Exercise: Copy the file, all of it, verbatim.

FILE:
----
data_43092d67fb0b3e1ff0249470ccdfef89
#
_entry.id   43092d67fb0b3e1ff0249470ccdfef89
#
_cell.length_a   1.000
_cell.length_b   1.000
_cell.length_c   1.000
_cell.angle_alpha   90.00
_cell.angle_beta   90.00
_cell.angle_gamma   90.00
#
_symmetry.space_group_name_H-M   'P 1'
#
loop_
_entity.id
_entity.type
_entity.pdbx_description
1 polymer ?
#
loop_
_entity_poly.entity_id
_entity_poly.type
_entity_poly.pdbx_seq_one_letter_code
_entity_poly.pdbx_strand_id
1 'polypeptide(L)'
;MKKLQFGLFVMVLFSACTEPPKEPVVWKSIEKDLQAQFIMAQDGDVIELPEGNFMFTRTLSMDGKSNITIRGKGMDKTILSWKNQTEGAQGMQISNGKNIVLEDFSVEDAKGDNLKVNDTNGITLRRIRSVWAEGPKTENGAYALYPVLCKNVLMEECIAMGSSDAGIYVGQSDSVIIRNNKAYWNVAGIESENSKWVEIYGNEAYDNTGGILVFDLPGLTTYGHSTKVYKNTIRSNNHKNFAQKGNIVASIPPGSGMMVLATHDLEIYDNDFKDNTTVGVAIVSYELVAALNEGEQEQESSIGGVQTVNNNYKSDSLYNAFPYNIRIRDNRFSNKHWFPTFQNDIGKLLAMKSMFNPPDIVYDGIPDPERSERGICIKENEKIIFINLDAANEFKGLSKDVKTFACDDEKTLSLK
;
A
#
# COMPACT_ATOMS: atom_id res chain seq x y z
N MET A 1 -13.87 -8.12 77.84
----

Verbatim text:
data_43092d67fb0b3e1ff0249470ccdfef89
#
_entry.id   43092d67fb0b3e1ff0249470ccdfef89
#
_cell.length_a   1.000
_cell.length_b   1.000
_cell.length_c   1.000
_cell.angle_alpha   90.00
_cell.angle_beta   90.00
_cell.angle_gamma   90.00
#
_symmetry.space_group_name_H-M   'P 1'
#
loop_
_entity.id
_entity.type
_entity.pdbx_description
1 polymer ?
#
loop_
_entity_poly.entity_id
_entity_poly.type
_entity_poly.pdbx_seq_one_letter_code
_entity_poly.pdbx_strand_id
1 'polypeptide(L)'
;MKKLQFGLFVMVLFSACTEPPKEPVVWKSIEKDLQAQFIMAQDGDVIELPEGNFMFTRTLSMDGKSNITIRGKGMDKTILSWKNQTEGAQGMQISNGKNIVLEDFSVEDAKGDNLKVNDTNGITLRRIRSVWAEGPKTENGAYALYPVLCKNVLMEECIAMGSSDAGIYVGQSDSVIIRNNKAYWNVAGIESENSKWVEIYGNEAYDNTGGILVFDLPGLTTYGHSTKVYKNTIRSNNHKNFAQKGNIVASIPPGSGMMVLATHDLEIYDNDFKDNTTVGVAIVSYELVAALNEGEQEQESSIGGVQTVNNNYKSDSLYNAFPYNIRIRDNRFSNKHWFPTFQNDIGKLLAMKSMFNPPDIVYDGIPDPERSERGICIKENEKIIFINLDAANEFKGLSKDVKTFACDDEKTLSLK
;
A
#
# COMPACT_ATOMS: atom_id res chain seq x y z
N MET A 1 -13.87 -8.12 77.84